Format

Send to

Choose Destination
J Clin Endocrinol Metab. 2004 Oct;89(10):4833-9.

Somatostatin is expressed and secreted by human adipose tissue upon infection and inflammation.

Author information

1
Department of Research, University Hospitals, Hebelstrasse 20, CH-4031 Basel, Switzerland. Dalma.Seboek@unibas.ch

Abstract

Somatostatin (SRIF) is a well-known neuroendocrine secretion product. SRIF expression and secretion are induced after inflammation in murine macrophages and in endotoxin-injected sheep and pigs. Because adipocytes have been demonstrated to produce numerous cytokines and peptide hormones, we investigated the expression of SRIF and its receptors (SSTR1-5) in human adipose tissue after inflammatory stimulation in vitro and in tissues from patients with septic disease.Preadipocyte-derived adipocytes, mesenchymal stem cell-derived adipocytes, and mature explanted adipocytes expressed SRIF-mRNA after endotoxin [lipopolysaccharide (LPS)] or IL-1beta treatments. LPS- and IL-1beta-mediated SRIF-mRNA induction was blocked by pretreatment with dexamethasone. Using cocultures and quantitative real-time PCR, we demonstrate adipocyte SRIF induction by secretion factors from activated peripheral blood mononuclear cell-derived macrophages. In contrast to basal adipocytes, SRIF protein was detected in culture supernatants of LPS-treated and of combined TNFalpha/IL-1beta/LPS-treated adipocytes. SRIF protein was visualized by immunohistochemistry in explanted minced adipose tissue after overnight incubation in culture medium supplemented with combined IL-1beta and LPS. In septic patients, expression of SRIF-mRNA and SRIF protein was found in visceral, but not in sc, adipose tissue. Adipocyte mRNA abundance of SSTR 1-5 was differentially regulated by inflammatory treatments.Thus, human visceral adipose tissue secretes SRIF during inflammation and sepsis and expresses several SSTRs. It is tempting to speculate that visceral adipose tissue-derived SRIF plays a modulatory role in the immunological and metabolic response to inflammation.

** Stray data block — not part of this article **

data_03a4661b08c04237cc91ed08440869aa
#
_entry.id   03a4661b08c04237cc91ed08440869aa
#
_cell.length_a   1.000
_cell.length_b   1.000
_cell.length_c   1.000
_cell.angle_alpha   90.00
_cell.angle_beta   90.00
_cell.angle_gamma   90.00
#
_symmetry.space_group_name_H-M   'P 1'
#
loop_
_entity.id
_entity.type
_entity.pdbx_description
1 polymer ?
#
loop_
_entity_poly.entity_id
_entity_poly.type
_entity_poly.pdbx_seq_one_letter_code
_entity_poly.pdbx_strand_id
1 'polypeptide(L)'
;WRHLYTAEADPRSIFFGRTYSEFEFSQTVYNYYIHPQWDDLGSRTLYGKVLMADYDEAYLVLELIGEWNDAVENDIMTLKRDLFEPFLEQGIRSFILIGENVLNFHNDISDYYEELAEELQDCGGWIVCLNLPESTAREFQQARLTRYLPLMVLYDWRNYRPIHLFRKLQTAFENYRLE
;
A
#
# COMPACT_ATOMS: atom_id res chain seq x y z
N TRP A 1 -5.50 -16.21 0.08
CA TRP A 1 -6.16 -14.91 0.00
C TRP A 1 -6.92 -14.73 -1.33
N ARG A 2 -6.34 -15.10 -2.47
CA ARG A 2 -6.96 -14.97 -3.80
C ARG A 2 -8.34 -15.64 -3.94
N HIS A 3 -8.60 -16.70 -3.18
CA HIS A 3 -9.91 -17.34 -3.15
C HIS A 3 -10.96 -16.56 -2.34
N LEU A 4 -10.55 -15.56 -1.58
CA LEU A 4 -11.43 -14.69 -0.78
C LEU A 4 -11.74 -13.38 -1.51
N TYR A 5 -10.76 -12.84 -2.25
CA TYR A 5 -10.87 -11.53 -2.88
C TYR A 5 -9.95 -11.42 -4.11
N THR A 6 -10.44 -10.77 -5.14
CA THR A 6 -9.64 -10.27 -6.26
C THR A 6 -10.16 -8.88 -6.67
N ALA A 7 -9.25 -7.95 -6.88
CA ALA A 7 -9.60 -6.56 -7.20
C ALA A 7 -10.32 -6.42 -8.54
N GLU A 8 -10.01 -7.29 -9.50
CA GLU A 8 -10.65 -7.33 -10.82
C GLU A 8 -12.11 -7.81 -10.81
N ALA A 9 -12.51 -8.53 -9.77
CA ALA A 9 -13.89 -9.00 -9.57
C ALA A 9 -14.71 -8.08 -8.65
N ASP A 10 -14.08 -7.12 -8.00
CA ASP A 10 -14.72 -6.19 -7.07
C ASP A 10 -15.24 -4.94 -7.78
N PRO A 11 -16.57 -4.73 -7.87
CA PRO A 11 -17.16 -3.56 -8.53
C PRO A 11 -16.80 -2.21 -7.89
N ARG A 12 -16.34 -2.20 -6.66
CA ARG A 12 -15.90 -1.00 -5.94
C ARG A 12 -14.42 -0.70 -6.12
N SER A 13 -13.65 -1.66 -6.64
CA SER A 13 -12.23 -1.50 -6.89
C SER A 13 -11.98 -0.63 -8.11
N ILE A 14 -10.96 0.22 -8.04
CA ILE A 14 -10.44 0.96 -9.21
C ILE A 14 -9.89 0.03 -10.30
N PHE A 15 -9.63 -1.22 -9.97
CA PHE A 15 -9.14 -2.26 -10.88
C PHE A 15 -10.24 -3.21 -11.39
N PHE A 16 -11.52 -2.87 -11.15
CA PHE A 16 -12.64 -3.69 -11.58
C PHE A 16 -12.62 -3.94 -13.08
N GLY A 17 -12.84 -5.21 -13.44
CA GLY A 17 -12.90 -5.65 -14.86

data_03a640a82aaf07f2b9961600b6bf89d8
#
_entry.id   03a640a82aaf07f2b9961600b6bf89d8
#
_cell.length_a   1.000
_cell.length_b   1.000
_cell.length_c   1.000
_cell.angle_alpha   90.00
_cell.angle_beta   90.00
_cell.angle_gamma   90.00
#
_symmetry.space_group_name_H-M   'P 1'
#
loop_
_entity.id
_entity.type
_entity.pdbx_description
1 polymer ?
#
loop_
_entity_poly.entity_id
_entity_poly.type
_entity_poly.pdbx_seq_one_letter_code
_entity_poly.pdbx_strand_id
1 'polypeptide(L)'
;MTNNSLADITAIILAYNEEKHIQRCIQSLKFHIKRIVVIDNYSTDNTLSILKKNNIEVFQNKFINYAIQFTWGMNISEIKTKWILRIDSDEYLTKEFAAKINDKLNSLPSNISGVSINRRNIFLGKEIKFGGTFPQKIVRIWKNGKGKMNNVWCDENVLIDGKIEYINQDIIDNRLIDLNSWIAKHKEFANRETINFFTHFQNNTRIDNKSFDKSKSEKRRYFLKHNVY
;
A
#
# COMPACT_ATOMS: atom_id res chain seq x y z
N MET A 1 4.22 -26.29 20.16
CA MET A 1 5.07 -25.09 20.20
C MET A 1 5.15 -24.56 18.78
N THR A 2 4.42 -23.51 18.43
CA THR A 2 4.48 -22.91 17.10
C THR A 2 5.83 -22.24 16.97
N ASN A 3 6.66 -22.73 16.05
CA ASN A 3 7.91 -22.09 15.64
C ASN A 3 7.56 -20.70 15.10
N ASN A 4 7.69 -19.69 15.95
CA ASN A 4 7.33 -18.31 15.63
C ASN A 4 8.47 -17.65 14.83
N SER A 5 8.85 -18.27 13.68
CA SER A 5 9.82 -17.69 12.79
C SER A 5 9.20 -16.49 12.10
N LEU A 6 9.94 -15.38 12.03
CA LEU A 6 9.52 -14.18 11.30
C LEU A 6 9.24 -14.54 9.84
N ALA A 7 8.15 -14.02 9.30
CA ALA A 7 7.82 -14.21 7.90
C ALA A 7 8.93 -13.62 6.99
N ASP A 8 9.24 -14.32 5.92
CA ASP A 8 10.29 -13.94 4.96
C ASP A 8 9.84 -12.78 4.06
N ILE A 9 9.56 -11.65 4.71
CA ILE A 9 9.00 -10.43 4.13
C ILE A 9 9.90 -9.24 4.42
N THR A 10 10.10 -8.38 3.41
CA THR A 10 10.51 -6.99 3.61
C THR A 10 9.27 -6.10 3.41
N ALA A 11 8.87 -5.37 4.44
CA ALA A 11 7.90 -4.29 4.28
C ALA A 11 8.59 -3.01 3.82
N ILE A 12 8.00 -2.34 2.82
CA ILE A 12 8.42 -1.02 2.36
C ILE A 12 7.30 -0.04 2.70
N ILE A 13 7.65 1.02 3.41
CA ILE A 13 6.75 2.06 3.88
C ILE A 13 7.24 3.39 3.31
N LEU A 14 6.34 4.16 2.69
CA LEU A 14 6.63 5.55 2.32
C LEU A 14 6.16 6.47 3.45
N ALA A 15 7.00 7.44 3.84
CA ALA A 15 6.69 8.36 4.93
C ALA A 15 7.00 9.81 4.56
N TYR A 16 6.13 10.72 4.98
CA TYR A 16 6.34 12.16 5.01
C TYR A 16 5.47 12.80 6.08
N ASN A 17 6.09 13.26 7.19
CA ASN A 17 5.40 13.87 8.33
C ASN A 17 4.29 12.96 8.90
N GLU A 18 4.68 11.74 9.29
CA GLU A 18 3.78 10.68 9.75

PMID:
15472172
DOI:
10.1210/jc.2004-0271
[Indexed for MEDLINE]

Supplemental Content

Full text links

Icon for Silverchair Information Systems
Loading ...
Support Center